It was a wonderful week for us – learning about data science, computer simulations, and use of artificial intelligence in Astronomy. We have been creating space projects and undertaking science outreach events […]
It was a wonderful week for us – learning about data science, computer simulations, and use of artificial intelligence in Astronomy. We have been creating space projects and undertaking science outreach events for last 4 years reaching out to thousands of children, teachers, and families. We regularly give demonstrations of our projects at Maker Festivals, NASA Space Apps Events, Ontario Science Centre, Toronto International Film Festival, School Fairs, hackathons, and libraries.
It means we have to keep learning to come up with new ideas for upcoming projects. This would be possible without the science communication and outreach carried out by several Canadian and International organizations and institutions where they share their scientific research with the general public. We acknowledged this role of science outreach and communication at the opening address given by Artash Nath (We progress when we keep asking “Why”) at the Science March Toronto on 14th April 2018.
The Perimeter Insitute Public Lecture: Artificial Intelligence and the Complexity Frontier
On May 2, 2018 the Perimeter Institute for Theoretical Physics in Waterloo broadcasted its public lecture “Artificial Intelligence and the Complexity Frontier” by Roger Melko (Associate Faculty, Perimeter Institute and University of Waterloo). It was a very insightful lecture on quantum computing, machine learning, artificial intelligence (A.I), and fundamental physics and delivered in an easy to understand, jargon-free manner, full of examples and illustrations. It brilliantly communicated the research being done by Roger and his team at the Perimeter Institute and its application to the general public.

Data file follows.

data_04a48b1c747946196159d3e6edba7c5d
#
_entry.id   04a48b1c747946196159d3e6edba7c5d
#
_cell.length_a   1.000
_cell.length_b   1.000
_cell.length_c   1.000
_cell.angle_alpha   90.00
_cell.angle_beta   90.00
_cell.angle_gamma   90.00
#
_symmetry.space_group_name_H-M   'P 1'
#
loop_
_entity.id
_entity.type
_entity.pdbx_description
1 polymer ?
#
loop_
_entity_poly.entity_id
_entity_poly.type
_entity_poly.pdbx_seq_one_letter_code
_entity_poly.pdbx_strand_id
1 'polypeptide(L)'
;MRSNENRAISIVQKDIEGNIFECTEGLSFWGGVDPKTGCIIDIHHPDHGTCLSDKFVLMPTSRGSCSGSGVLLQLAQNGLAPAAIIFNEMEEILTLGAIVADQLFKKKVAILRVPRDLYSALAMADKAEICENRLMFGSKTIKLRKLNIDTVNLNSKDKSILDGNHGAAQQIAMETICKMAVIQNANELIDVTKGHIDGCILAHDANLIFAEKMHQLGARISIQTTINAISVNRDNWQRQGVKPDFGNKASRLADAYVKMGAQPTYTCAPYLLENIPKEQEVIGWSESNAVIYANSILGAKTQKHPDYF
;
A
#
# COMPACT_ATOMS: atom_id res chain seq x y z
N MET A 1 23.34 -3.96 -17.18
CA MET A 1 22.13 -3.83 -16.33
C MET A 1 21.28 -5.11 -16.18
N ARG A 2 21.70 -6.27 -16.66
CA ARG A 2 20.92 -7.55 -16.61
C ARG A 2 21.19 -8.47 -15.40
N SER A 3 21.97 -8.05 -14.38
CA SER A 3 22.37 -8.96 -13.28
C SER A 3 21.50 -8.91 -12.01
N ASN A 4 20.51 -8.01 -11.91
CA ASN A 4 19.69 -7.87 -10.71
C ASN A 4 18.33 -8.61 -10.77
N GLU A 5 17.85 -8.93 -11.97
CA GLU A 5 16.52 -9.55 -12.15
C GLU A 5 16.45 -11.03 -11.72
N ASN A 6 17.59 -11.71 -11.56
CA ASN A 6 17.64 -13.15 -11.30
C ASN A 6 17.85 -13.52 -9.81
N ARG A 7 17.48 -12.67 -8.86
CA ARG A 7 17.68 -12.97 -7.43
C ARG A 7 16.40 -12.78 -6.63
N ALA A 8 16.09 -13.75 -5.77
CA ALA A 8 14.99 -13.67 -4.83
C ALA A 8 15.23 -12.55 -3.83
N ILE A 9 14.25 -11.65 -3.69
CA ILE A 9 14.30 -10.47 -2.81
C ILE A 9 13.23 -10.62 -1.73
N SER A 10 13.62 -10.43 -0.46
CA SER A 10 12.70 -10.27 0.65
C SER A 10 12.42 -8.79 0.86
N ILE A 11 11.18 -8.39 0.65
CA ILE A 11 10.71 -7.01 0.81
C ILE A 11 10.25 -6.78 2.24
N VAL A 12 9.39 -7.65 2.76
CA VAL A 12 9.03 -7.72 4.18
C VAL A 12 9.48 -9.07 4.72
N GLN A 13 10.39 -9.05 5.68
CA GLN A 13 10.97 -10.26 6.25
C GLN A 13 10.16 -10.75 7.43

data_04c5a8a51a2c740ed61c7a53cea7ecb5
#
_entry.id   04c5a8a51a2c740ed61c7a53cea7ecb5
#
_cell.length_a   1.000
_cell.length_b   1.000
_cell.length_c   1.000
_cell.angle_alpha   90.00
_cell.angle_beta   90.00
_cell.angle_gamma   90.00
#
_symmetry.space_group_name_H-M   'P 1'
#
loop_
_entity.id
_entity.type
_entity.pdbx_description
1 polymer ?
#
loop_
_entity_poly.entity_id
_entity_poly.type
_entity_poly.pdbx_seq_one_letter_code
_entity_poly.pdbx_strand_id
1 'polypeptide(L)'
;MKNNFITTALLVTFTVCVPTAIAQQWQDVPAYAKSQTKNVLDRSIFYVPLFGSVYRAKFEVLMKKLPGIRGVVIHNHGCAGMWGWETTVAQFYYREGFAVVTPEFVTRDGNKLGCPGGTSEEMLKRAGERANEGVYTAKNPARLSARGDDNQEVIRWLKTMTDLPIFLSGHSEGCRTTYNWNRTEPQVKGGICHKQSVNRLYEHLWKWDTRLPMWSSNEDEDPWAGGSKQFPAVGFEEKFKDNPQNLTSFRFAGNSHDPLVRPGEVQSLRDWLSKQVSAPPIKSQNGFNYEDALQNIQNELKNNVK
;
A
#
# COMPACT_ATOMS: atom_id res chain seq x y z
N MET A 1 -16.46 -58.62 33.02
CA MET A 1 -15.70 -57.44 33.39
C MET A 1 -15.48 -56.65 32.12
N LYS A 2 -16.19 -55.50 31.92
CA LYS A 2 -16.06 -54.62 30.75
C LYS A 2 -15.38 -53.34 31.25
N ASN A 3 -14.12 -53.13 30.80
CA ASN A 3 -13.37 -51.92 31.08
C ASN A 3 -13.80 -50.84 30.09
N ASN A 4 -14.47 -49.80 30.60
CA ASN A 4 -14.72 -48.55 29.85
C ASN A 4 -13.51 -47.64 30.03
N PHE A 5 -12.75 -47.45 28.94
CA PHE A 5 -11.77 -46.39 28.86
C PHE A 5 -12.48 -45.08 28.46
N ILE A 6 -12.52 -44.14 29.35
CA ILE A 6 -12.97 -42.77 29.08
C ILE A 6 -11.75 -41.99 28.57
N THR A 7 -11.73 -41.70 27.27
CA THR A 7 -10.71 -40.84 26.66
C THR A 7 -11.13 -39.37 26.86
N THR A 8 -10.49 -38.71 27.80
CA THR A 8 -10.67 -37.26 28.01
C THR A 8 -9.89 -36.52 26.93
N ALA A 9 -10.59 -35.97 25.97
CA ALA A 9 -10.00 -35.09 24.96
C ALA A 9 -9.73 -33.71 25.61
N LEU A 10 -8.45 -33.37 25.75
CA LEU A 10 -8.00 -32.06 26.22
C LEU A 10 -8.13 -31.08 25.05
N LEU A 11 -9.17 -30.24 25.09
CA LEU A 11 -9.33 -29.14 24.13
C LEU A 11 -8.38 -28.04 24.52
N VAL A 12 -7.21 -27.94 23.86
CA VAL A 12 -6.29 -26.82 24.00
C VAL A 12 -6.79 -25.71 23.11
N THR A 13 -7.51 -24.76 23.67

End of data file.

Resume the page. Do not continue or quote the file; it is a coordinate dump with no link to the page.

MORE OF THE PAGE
We watched it twice as we were impressed by how far and how fast artificial intelligence, deep learning, and neural networks have evolved. Watch his lecture here.
Roger explained how physical limits to computing would prevent us from conducting large-scale simulations using brute computing force – simply because there are not enough particles in the whole universe (the upper limit is the limit is 10 to the power of 80) to simulate all the scenarios.
Increasing the use of artificial intelligence algorithms and self-learning networks is one way to overcome the physical computing limit and accelerate new scientific discoveries through simulations. Deep learning networks are able to accurately classify and interpret images (sometimes even better than humans) and even human expressions. (eg: the Amazon Rekognition Service). When combined with computer vision, language translation, and autonomous robotic actions, they are altering the human-machine interface and skills sets needed for employment and economic growth. Incidentally, an important event relating to it: FutureWorld 2018 on the rise of Robots, Artificial Intelligence, and Smart Machines is coming up in Toronto on 9th June. More details at http://fitc.ca/event/futureworld2018/schedule/
The part of his talk that we enjoyed the most was – how thoughts of this deep learning network would be different than ours? For instance, how does a deep learning system visualize a tree or a human? This is also called the Deep Dreaming and the results are stunning. It made us question are we already approaching the human-machine singularity?
University of Toronto Public Lecture: Simulating the Universe
Against this backdrop of new knowledge from the Perimeter Institute, we enjoyed the exhaustive public programming offered by the University of Toronto’s Department of Astronomy and Astrophysics, and the David Dunlap Institute under it monthly AstroTour on May 3, 2018. The University offers Free Astronomy Public Tours on the first Thursday of almost every month and includes a free public talk, telescope observing, and planetarium shows – an amazing initiative to bridge research and outreach efforts by engaging with the general public – young and adults.